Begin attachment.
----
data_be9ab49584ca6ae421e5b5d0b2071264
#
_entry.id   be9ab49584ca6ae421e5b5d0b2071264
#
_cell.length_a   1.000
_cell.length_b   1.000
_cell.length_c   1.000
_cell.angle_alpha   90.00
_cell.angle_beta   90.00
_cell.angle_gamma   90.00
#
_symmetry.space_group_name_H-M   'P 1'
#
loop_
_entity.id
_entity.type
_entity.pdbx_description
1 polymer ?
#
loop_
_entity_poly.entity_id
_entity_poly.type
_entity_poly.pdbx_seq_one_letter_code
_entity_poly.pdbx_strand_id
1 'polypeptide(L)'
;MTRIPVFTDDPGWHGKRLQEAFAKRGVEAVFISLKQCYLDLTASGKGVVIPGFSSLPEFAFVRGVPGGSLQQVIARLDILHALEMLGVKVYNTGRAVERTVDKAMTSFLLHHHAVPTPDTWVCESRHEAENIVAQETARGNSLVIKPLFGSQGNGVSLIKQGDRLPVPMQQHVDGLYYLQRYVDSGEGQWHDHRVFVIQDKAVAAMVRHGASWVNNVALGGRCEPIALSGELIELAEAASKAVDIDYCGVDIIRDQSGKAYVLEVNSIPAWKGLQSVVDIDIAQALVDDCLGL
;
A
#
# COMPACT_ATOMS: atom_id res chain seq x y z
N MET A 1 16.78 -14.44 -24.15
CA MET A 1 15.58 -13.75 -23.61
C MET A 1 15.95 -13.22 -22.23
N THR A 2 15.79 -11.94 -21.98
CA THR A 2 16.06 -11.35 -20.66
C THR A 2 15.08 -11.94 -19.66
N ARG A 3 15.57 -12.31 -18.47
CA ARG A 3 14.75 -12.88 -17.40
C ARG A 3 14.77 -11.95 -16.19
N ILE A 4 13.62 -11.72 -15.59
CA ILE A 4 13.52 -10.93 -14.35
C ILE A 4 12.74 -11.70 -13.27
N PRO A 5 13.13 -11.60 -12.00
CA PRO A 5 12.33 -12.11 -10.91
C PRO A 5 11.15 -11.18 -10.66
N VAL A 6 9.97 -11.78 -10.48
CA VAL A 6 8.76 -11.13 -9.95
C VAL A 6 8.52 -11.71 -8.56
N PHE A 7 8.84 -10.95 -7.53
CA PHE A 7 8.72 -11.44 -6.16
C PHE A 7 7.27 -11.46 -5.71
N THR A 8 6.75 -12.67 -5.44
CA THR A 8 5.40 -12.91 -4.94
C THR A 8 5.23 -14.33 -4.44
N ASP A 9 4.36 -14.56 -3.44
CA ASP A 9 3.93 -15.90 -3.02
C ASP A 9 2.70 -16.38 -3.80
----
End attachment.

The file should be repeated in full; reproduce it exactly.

data_be9ab49584ca6ae421e5b5d0b2071264
#
_entry.id   be9ab49584ca6ae421e5b5d0b2071264
#
_cell.length_a   1.000
_cell.length_b   1.000
_cell.length_c   1.000
_cell.angle_alpha   90.00
_cell.angle_beta   90.00
_cell.angle_gamma   90.00
#
_symmetry.space_group_name_H-M   'P 1'
#
loop_
_entity.id
_entity.type
_entity.pdbx_description
1 polymer ?
#
loop_
_entity_poly.entity_id
_entity_poly.type
_entity_poly.pdbx_seq_one_letter_code
_entity_poly.pdbx_strand_id
1 'polypeptide(L)'
;MTRIPVFTDDPGWHGKRLQEAFAKRGVEAVFISLKQCYLDLTASGKGVVIPGFSSLPEFAFVRGVPGGSLQQVIARLDILHALEMLGVKVYNTGRAVERTVDKAMTSFLLHHHAVPTPDTWVCESRHEAENIVAQETARGNSLVIKPLFGSQGNGVSLIKQGDRLPVPMQQHVDGLYYLQRYVDSGEGQWHDHRVFVIQDKAVAAMVRHGASWVNNVALGGRCEPIALSGELIELAEAASKAVDIDYCGVDIIRDQSGKAYVLEVNSIPAWKGLQSVVDIDIAQALVDDCLGL
;
A
#
# COMPACT_ATOMS: atom_id res chain seq x y z
N MET A 1 16.78 -14.44 -24.15
CA MET A 1 15.58 -13.75 -23.61
C MET A 1 15.95 -13.22 -22.23
N THR A 2 15.79 -11.94 -21.98
CA THR A 2 16.06 -11.35 -20.66
C THR A 2 15.08 -11.94 -19.66
N ARG A 3 15.57 -12.31 -18.47
CA ARG A 3 14.75 -12.88 -17.40
C ARG A 3 14.77 -11.95 -16.19
N ILE A 4 13.62 -11.72 -15.59
CA ILE A 4 13.52 -10.93 -14.35
C ILE A 4 12.74 -11.70 -13.27
N PRO A 5 13.13 -11.60 -12.00
CA PRO A 5 12.33 -12.11 -10.91
C PRO A 5 11.15 -11.18 -10.66
N VAL A 6 9.97 -11.78 -10.48
CA VAL A 6 8.76 -11.13 -9.95
C VAL A 6 8.52 -11.71 -8.56
N PHE A 7 8.84 -10.95 -7.53
CA PHE A 7 8.72 -11.44 -6.16
C PHE A 7 7.27 -11.46 -5.71
N THR A 8 6.75 -12.67 -5.44
CA THR A 8 5.40 -12.91 -4.94
C THR A 8 5.23 -14.33 -4.44
N ASP A 9 4.36 -14.56 -3.44
CA ASP A 9 3.93 -15.90 -3.02
C ASP A 9 2.70 -16.38 -3.80